Top Stories

February 27, 2014

Climate Change

Transatlantic centre-right coalition aims to reclaim environmental agenda

Man-made climate change is among the greatest threats confronting the world, UK Prime Minister David Cameron declared yesterday. His comments follow the launch of a new report by the London-based Conservative Environment Network, which urges right-wing parties across the world to reclaim the environment as a conservative political issue. Supported by a coalition of politicians, including Arnold Schwarzenegger and former New York mayor Michael Bloomberg, as well as industry leaders such as Sir James Dyson and Unilever CEO Paul Polman, the think-tank argues that the environment has traditionally been the preserve of the conservative parties. The report states that far from being a drain on the economy, environmental policies would encourage more efficient production, create new industries and jobs and reduce the costs associated with a damaged environment. Sir Ian Cheshire, chief executive of Kingfisher Group said that, “the fact that companies alone can push through such ambitious and realistic plans [on green energy] is no excuse for the government to wash its hands of this agenda.” (Independent, FT*)


Australia marked down for reversal of climate change law

The Australian government has taken an unscientific approach to climate change that is “so unintellectual as to be unacceptable”, a prominent British Conservative peer has claimed. “Australia is very disappointing,” said Lord Deben, a former chairman of the UK Conservative party who heads Globe International, a legislator body that annually assesses laws to combat climate change around the world. The Australian government is singled out in the latest Globe report for being the only one of 66 countries studied that tried to repeal national climate legislation in the past year.  In the four years since Globe started charting worldwide legislation, only Canada, and now Australia, have reversed significant climate laws. The Globe report also highlights a number of positive measures taken around the world, from a climate change action plan in Kenya to a draft general law on climate change in Costa Rica and new emissions targets in Switzerland. The report argues that momentum for climate change legislation is currently shifting from wealthier, industrialised countries to emerging economies. (FT*)


New US nutrition labelling to make serving sizes reflect actual servings

The US Food and Drug Administration (FDA), for the first time in two decades, will propose changes to nutrition labels on food packages, putting calorie counts in large type and adjusting portion sizes to reflect how much Americans actually eat. The US government introduced food labelling in the early 1990s but labels were based on eating habits and nutrition data from the 1970s and ’80s, before portion sizes expanded significantly. Health officials argue that the changes are needed to bring labels into step with the reality of the modern American diet.  The proposed changes will also include a separate line for sugars that are manufactured and added to food. Dr Margaret Hamburg, commissioner of the FDA, said that the changes were meant to improve “people’s awareness of how much and what they are eating… things like the size of a muffin have changed so dramatically. It is important that the information on the nutrition fact labels reflect the realities in the world today.” (New York Times)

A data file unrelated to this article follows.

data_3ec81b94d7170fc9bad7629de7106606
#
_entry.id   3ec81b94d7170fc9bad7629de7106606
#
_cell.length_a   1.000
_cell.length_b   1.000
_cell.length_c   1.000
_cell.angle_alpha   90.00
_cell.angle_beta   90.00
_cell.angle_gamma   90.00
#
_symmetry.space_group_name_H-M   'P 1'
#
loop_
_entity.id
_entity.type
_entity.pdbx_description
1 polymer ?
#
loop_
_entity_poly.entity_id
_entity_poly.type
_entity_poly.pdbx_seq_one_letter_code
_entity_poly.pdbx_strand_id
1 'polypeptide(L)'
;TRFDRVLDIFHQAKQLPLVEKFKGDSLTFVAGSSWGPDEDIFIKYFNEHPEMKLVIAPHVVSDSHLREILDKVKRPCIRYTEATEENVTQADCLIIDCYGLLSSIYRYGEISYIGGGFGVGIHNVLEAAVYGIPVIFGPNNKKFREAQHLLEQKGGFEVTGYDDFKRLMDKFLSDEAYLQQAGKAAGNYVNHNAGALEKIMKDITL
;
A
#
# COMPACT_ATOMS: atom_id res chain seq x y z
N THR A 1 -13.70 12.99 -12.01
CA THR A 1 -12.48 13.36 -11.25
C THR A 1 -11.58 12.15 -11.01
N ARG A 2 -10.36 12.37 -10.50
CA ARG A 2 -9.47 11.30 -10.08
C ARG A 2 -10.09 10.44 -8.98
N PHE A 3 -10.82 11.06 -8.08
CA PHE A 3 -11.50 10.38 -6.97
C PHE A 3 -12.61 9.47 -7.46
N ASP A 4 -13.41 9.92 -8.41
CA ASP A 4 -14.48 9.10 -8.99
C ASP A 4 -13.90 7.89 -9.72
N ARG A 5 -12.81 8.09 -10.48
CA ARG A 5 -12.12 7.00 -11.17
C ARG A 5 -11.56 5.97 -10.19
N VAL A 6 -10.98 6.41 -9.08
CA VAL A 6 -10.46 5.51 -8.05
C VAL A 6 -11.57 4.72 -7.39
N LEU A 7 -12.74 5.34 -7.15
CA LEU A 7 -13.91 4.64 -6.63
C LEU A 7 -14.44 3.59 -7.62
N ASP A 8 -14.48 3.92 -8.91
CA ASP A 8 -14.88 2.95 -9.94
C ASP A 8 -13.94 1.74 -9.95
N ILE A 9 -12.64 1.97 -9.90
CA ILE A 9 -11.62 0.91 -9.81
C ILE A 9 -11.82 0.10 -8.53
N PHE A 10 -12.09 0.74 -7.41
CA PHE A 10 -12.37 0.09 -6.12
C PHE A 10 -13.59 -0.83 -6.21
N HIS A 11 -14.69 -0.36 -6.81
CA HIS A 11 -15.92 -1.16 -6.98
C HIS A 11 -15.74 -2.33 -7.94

Supply Chain

Tesco criticised by farmers for buying less British beef

Tesco has come under fire from farmers after cutting the amount of British beef it bought last year, despite promising to source closer to home in the wake of the horsemeat scandal. The UK’s biggest supermarket bought nearly 8 percent less British beef in November 2013 than it did a year earlier despite advertisements stating, “We know that the more we work with British farmers the better.” The findings came from a National Farmers Union (NFU) report on the progress of the UK’s biggest grocers, who all said they wanted to buy more in Britain in order to keep a closer eye on their suppliers after horsemeat was last year found in products stocked in Tesco, Aldi and Asda. A spokesman from Tesco said that, “we are proud to be British agriculture’s biggest customer and are continually strengthening our relationships with our farmers and growers.” Phil Hudson, head of food and farming at the NFU, commented, “Tesco has made some progress but we want to see that progress accelerate in terms of the commitments made.” (Guardian)


Rigid workplace culture stopping women over 50 balancing work with family life

A report has found that women in the UK over 50 are being prevented from furthering their careers due to rigid workplace culture, leaving many unable to balance their jobs with their family. A report by the UK’s national Trade Union Centre (TUC) found that women over 50 suffered not only the biggest pay penalty but also that their caring responsibilities increased with age and that they felt more at risk from on-going public sector cuts. The gender pay gap for this age group working full-time is twice as high as it is for younger women. Nearly half of women over 50 are in part-time work, where the average annual wage is under £10,000 a year. TUC General Secretary Frances O’Grady said that, “women in their 50s are the first generation of women to have been protected by equal pay and sex discrimination laws throughout their careers,” but added that, “we need a radical rethink of our workplace culture, which is ill-equipped to cope with the complex work and caring roles that many older women face.” (Independent)



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